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Frederick D. Gregory - Tested Cutting-edge Aircraft

pilot nasa force space

After flying 550 combat missions during a year of distinguished service in Vietnam, Gregory spent the next part of his career learning to fly and test the most advanced aircraft operated by the U.S. armed forces. Gregory flew the UH-1F missile support helicopter in Missouri, and F-4 Phantom Combat jets in Texas, before becoming a U.S. Navy test pilot at the Patuxent River Naval Air Station in Maryland. After his test pilot training, he was assigned to the 4950th Test Wing at Wright Patterson Air Force Base in Ohio as an operational test pilot flying both jet fighters and helicopters. In 1974 he took on a temporary duty assignment as a research test pilot at the NASA Langley Research Center in Virginia. Gregory returned to Vietnam in 1975 during the American evacuation to fly refugees from the American embassy in Saigon to carriers offshore.

At a Glance...

Born Frederick Drew Gregory on January 7, 1941, in Washington, D.C.; son of Francis A. (an educator) and Nora Drew Gregory; married Barbara Archer (a clinical social worker), 1964; children: Frederick, Jr., Heather Lynn. Education: United States Air Force Academy, BS, 1964; George Washington University, MS, 1977.

Career: National Aeronautics and Space Administration (NASA), research test pilot, 1974-78, selected for astronaut training program, 1978, worked in Shuttle Avionics Integration Laboratory, 1979-83, piloted Challenger on Spacelab 3 mission, 1985, commanded crew of orbiter Discovery, 1989, commanded crew of orbiter Atlantis, 1991, appointed Associate Administrator, Office of Safety and Mission Quality, 1992; Deputy Administrator, NASA, 2002–; Acting Administrator, NASA, 2005. Military Service: U.S. Air Force, helicopter rescue pilot, 1965-66, tour of duty in Vietnam, 1966-67, missile support helicopter pilot, 1967-68, member of F-4 Phantom combat crew training wing, 1968-71, operational test pilot, 1971-74.

Memberships: Society of Experimental Test Pilots; Order of Daedalians; American Helicopter Society; Air Force Academy Association of Graduates; Air Force Association; Sigma Pi Phi Fraternity; National Technical Association; Tuskegee Airmen; Young Astronaut Council, board member; Challenger Center for Space Science Education, board member; Virginia Air and Space Center-Hampton Roads History Center, board member.

Awards: Defense Superior Service Medal; Defense Meritorious Service Medal; Distinguished Flying Cross (2); Air Force Commendation Medal; NASA Space Flight Medals (3); NASA Outstanding Leadership Award; National Society of Black Engineers Distinguished National Scientist Award, 1979; Air Force Association, Ira Eaker Fellow; Presidential Rank Award for Distinguished Executives, 2003.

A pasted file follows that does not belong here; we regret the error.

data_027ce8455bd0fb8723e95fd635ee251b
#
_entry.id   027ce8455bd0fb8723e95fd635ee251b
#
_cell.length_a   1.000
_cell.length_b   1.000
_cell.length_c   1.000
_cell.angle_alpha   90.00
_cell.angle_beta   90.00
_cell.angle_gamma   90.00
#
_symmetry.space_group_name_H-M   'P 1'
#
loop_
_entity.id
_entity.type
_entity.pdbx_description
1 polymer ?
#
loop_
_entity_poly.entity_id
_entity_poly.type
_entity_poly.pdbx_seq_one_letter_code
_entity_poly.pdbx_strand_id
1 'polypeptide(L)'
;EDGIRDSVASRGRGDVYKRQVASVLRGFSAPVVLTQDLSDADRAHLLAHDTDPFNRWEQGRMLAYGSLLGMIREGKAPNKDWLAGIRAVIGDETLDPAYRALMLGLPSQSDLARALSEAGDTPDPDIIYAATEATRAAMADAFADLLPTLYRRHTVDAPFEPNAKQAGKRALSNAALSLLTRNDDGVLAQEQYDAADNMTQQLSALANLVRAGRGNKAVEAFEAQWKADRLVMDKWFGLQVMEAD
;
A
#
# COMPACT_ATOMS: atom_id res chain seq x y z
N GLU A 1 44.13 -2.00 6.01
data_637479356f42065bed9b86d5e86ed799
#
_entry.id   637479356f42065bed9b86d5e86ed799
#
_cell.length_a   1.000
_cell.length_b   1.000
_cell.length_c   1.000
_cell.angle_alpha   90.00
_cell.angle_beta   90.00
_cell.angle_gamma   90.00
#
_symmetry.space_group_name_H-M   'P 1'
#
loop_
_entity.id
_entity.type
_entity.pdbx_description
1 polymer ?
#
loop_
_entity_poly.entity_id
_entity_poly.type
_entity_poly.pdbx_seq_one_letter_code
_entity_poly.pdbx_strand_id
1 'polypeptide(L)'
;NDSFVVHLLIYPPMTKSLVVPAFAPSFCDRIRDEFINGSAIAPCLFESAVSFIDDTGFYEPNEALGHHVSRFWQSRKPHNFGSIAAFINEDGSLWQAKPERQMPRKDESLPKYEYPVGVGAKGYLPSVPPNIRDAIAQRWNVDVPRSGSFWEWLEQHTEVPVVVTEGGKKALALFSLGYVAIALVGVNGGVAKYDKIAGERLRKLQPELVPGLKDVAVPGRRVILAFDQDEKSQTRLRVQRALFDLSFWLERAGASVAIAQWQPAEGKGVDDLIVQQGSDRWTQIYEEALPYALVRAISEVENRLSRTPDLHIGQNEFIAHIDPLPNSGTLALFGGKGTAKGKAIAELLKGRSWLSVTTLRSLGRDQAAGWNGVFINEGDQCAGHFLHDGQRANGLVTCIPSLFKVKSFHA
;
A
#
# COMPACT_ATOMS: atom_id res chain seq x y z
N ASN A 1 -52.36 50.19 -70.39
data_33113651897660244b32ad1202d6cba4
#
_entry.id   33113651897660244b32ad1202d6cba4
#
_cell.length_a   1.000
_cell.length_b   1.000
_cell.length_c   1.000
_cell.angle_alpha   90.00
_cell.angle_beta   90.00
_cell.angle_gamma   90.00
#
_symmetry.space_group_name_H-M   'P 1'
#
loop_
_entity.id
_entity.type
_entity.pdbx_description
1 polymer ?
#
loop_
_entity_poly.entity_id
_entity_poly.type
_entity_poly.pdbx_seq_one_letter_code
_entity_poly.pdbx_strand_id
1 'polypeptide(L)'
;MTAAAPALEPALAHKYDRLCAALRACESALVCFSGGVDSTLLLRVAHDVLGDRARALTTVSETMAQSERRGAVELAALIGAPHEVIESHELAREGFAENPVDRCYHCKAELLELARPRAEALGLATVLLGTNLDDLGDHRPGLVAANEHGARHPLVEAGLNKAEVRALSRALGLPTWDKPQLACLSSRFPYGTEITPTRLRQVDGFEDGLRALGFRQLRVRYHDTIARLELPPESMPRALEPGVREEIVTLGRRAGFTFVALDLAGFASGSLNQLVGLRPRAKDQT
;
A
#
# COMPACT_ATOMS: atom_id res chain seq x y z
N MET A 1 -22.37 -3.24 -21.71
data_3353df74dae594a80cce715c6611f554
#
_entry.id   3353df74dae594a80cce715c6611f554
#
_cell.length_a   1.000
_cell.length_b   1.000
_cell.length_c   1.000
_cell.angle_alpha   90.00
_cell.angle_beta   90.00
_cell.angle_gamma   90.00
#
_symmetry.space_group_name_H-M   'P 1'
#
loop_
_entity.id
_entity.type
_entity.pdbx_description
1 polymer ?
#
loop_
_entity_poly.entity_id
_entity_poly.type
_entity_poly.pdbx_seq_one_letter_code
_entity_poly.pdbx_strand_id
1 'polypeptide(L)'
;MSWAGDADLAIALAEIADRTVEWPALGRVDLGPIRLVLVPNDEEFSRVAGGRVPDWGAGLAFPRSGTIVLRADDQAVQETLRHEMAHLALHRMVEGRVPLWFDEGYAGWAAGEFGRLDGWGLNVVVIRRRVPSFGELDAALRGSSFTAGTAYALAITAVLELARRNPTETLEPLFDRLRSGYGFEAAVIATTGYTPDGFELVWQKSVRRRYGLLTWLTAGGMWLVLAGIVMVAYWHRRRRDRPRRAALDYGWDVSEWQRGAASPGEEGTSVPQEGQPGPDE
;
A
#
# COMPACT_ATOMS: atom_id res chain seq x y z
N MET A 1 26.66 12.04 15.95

Addresses: Office—NASA Headquarters, Washington, DC 20546.

By 1977 Gregory had grown tired of being a test pilot and was eager to move on to something else. At this time NASA announced that it was recruiting new astronauts, and he applied without delay. At first the Air Force was reluctant to submit Gregory's application to NASA, since most of his experience was in piloting helicopters rather than high-performance jets. Intent on fulfilling the dream of flying in outer space he had nurtured since he was a teenager, Gregory was prepared to resign his commission in order to be accepted by NASA. In 1978 he was one of 35 candidates accepted and, along with Guy Bluford and Ron McNair, became one of the first American black astronauts to enter the NASA program.

By August of 1979, Gregory had successfully undergone training and evaluation that qualified him to serve as a pilot on space shuttle crews. For the next four years he worked in a variety of capacities for NASA, including a stint in the Shuttle Avionics Integration Laboratory, until he was assigned to pilot the Challenger on the Spacelab 3 mission that took off in April of 1985. Gregory led a seven-man crew that performed medical and materials processing experiments during a week of round-the-clock scientific operations. Satellite deployments were also carried out during the flight.

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